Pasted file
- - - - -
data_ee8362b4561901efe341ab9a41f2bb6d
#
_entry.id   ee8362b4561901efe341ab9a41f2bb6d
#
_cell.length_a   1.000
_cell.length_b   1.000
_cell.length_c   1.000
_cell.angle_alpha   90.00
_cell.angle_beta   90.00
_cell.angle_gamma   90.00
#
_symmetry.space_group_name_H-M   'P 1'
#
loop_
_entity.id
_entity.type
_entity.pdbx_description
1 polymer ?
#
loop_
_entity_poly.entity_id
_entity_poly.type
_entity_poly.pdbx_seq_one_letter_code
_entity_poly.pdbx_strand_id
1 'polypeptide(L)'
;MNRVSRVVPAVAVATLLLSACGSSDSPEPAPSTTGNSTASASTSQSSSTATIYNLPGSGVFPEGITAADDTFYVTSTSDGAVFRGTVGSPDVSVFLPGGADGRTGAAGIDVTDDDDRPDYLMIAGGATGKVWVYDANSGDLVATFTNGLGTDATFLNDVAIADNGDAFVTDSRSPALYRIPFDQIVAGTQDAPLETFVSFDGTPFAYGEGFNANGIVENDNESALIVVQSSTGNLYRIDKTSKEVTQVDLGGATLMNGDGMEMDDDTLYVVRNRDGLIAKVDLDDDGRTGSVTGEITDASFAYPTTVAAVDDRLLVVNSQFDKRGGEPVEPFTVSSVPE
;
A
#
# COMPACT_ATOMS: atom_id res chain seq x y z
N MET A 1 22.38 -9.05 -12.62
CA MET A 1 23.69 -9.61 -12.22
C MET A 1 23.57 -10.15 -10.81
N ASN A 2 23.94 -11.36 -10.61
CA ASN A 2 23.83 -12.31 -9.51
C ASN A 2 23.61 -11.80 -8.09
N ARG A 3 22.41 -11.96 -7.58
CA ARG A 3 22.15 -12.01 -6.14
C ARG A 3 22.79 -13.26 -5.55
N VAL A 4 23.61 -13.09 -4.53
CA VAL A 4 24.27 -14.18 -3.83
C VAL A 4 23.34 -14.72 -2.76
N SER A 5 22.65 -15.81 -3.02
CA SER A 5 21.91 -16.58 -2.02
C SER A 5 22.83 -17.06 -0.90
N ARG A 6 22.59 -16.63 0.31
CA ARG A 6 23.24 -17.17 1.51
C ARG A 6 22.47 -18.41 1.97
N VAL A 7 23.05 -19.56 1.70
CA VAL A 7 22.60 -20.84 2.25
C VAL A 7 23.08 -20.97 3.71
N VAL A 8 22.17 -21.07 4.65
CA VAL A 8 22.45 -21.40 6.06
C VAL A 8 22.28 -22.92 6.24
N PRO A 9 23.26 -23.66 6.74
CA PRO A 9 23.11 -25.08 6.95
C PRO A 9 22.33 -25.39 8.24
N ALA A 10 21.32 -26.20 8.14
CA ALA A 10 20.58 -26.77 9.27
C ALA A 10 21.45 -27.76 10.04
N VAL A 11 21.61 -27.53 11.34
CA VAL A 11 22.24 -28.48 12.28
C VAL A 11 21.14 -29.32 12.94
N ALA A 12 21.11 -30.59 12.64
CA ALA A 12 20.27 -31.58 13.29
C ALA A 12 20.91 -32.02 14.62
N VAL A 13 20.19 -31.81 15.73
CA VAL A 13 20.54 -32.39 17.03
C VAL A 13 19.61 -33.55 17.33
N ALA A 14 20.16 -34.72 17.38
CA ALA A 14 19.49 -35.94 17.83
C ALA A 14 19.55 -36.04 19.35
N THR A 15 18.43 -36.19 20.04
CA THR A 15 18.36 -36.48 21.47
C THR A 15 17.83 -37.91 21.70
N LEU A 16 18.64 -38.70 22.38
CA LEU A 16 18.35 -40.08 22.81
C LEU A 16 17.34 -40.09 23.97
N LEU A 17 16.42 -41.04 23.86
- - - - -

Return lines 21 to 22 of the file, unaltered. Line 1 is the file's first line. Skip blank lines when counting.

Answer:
_entity_poly.entity_id
_entity_poly.type